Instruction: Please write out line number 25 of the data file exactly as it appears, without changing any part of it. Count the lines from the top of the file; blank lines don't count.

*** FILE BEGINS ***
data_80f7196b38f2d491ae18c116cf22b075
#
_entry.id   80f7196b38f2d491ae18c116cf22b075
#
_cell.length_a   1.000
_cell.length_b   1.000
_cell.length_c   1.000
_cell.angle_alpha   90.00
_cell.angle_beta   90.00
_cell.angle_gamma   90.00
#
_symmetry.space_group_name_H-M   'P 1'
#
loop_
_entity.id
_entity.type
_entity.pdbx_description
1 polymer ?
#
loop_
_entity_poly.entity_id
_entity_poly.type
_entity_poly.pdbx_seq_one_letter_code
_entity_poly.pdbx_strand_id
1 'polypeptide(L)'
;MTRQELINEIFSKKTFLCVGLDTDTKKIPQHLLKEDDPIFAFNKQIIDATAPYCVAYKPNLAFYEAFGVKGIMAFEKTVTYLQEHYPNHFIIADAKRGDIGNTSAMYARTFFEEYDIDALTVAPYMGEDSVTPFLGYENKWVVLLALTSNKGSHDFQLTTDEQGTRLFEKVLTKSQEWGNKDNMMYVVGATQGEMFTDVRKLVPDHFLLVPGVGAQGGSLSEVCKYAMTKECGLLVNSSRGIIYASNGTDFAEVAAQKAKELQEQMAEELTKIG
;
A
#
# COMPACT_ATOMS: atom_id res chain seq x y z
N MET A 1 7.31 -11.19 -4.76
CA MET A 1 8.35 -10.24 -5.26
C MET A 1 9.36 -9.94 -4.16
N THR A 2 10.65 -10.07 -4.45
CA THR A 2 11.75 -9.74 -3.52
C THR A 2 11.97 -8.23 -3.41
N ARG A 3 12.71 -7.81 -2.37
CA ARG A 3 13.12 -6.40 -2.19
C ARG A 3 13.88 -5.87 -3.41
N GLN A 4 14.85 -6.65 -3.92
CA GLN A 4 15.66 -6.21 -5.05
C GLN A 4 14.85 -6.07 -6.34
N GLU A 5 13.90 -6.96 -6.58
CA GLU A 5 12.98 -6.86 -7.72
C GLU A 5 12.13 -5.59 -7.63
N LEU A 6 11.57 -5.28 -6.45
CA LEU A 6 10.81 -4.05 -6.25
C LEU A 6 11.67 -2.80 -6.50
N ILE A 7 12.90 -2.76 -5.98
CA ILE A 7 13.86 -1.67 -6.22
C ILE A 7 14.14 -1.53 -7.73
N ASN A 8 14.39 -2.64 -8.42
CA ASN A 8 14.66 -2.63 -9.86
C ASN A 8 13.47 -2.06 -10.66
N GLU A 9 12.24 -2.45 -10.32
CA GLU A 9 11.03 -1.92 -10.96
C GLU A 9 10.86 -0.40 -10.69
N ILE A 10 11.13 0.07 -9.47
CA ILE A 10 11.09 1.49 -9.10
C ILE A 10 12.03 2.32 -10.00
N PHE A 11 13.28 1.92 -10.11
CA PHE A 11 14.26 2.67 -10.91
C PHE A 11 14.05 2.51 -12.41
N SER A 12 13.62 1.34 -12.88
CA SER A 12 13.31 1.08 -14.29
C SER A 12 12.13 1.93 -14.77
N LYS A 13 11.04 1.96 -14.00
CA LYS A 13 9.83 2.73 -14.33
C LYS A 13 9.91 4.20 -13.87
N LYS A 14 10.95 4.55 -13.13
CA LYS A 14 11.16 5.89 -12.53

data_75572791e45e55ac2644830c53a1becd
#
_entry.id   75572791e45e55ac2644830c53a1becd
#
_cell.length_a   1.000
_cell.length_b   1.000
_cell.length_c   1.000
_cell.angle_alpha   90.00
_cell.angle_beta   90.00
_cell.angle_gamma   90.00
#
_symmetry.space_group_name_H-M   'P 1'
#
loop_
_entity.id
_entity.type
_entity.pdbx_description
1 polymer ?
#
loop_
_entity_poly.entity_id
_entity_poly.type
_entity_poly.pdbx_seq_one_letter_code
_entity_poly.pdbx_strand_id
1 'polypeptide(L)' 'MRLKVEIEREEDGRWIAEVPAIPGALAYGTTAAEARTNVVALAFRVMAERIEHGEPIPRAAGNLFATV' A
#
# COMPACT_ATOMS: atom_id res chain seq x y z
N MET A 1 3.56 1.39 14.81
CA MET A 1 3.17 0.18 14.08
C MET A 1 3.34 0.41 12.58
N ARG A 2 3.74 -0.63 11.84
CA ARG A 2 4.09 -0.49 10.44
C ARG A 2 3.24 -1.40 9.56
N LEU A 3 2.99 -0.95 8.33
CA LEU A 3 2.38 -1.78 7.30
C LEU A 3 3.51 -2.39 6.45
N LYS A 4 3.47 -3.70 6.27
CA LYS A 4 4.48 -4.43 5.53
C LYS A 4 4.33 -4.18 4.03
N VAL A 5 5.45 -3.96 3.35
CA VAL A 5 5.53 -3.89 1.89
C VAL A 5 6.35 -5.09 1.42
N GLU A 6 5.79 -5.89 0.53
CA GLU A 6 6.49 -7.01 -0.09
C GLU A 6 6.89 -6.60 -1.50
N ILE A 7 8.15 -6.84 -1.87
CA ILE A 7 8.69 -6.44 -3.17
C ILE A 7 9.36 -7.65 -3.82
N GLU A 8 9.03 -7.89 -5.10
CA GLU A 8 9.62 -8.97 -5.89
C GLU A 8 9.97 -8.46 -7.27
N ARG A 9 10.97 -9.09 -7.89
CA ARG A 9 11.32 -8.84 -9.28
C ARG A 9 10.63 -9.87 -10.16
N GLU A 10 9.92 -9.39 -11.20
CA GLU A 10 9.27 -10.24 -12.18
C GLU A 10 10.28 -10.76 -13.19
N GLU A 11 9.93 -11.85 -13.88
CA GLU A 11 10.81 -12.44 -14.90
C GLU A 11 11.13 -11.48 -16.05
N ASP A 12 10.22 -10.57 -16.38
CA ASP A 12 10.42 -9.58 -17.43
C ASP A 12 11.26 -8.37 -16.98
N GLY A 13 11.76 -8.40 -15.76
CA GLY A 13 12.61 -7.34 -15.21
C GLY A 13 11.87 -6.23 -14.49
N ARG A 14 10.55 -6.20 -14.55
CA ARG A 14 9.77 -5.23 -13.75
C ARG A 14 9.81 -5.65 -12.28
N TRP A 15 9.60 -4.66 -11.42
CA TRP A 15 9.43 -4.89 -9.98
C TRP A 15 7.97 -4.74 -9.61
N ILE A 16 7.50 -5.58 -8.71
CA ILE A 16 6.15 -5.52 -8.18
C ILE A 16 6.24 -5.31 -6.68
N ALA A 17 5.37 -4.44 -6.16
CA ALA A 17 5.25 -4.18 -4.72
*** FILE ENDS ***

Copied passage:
1 'polypeptide(L)'